If that is the case, what does sugar do to our dogs?  Nothing nice.  Our canines are becoming addicted to sugar-laden foods and treats, and becoming sick and fat.

According to veterinarian, Dr. Ernie Ward, the founder of the Association for Pet Obesity Prevention (APOP), 45 in every 100 dogs and 58 in every 100 cats are overweight.  What does that add up to?  A whopping 89 million animals!  It seems this epidemic parallels the one plaguing American people.  So what do these folks and their fur babies have in common?  They consume large amounts of processed foods.

Processed foods can barely be called food, and offer very little by way of nutrition.  They contain hydrogenated oils (oils that have been chemically manipulated for better “mouth feel” and shelf stability), refined flours and, wait for it, sugar.

Sugar serves to tempt the palate and sweeten the deal.  Most processed foods have little good things to offer, and are devoid of vitamins, minerals, bioavailable enzymes, fiber, quality proteins and healthful fats.


I recently worked with a dog named Oscar, who suffered from skin allergies, yeast infections, lethargy and seizures.  Oscar’s daily diet consisted of four cups of Beneful and two or three Beggin’ Strips.

Despite the large volume of food ingested, because of the refined sugars in his food, Oscar’s body was being robbed of nutrients like potassium, magnesium and calcium, and his cells were starving.  Over time, this created a cycle of sickness, which placed great stress on Oscar’s skin, teeth and bones.

To be fair, Oscar’s humans, like so many other pet parents, trusted pet food manufacturers to provide their baby good, sound nutrition.  They didn’t know that Oscar’s diet was at the core of his health problems.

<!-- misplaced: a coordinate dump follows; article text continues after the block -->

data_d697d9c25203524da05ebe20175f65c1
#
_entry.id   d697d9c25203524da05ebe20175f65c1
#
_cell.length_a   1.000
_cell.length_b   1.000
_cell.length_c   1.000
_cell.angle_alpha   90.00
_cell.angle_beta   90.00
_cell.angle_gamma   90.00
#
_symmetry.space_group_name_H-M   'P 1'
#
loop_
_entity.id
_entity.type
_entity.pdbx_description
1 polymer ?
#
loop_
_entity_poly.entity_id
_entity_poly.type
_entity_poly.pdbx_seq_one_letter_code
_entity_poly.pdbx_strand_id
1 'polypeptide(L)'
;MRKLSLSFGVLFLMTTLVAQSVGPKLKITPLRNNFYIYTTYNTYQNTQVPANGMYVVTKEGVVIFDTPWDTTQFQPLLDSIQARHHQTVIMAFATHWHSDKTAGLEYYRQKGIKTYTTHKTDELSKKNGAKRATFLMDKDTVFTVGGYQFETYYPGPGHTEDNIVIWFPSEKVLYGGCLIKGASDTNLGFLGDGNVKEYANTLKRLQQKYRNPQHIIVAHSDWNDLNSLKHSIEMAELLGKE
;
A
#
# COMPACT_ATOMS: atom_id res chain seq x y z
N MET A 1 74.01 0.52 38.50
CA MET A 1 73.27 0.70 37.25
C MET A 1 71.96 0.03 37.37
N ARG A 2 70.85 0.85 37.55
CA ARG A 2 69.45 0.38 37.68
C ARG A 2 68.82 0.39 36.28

As we scrutinized each and every ingredient, Oscar’s parents became both aware and outraged, which motivated them to make some changes.  We slowly and carefully weaned Oscar off this disastrous daily fare, and Oscar endured a withdrawal period as his body ridded itself of all the sugars and artificial substances he had been ingesting.

Six months later, after a diet of holistic, species-appropriate, sugar-free food, Oscar looked great, had boundless energy, and, best of all, was seizure-free.


After what we’ve learned, is it safe to feed any sugar to our dogs?  I don’t think so.  Refined sugar courts constant hunger and hyperactivity, and contributes to obesity, diabetes, autoimmune disease and even cancer.

While the sugar cane plant is considered healthful, when it is processed (refined) into white sugar crystals or syrups, it loses vitamins, minerals, enzymes, and even its vital force.  It becomes a heaping white pile of crap.

I call any commercial sugary, chemically laden dog food “doggie crack,” and with good reason.  Neurologic research has shown that our brains “light up” after consumption of sugar just as they do after using cocaine.

So keep this in mind when you come across any dog treats or dog food with ingredients like fructose, sucrose, corn syrup, dextrose or sugar. Just Say No!

About the Author Rita Hogan

Rita Hogan is a canine herbalist and co-founder of Farm Dog Naturals, ( an herbal remedy company for the All-Natural Dog. Rita combines nature with her love for dogs by offering consulting that focuses on dogs as individuals: mind, body and spirit. Her practice incorporates herbal medicine, complementary therapies and environmental stewardship to help dogs and people find balance and partnership with nature.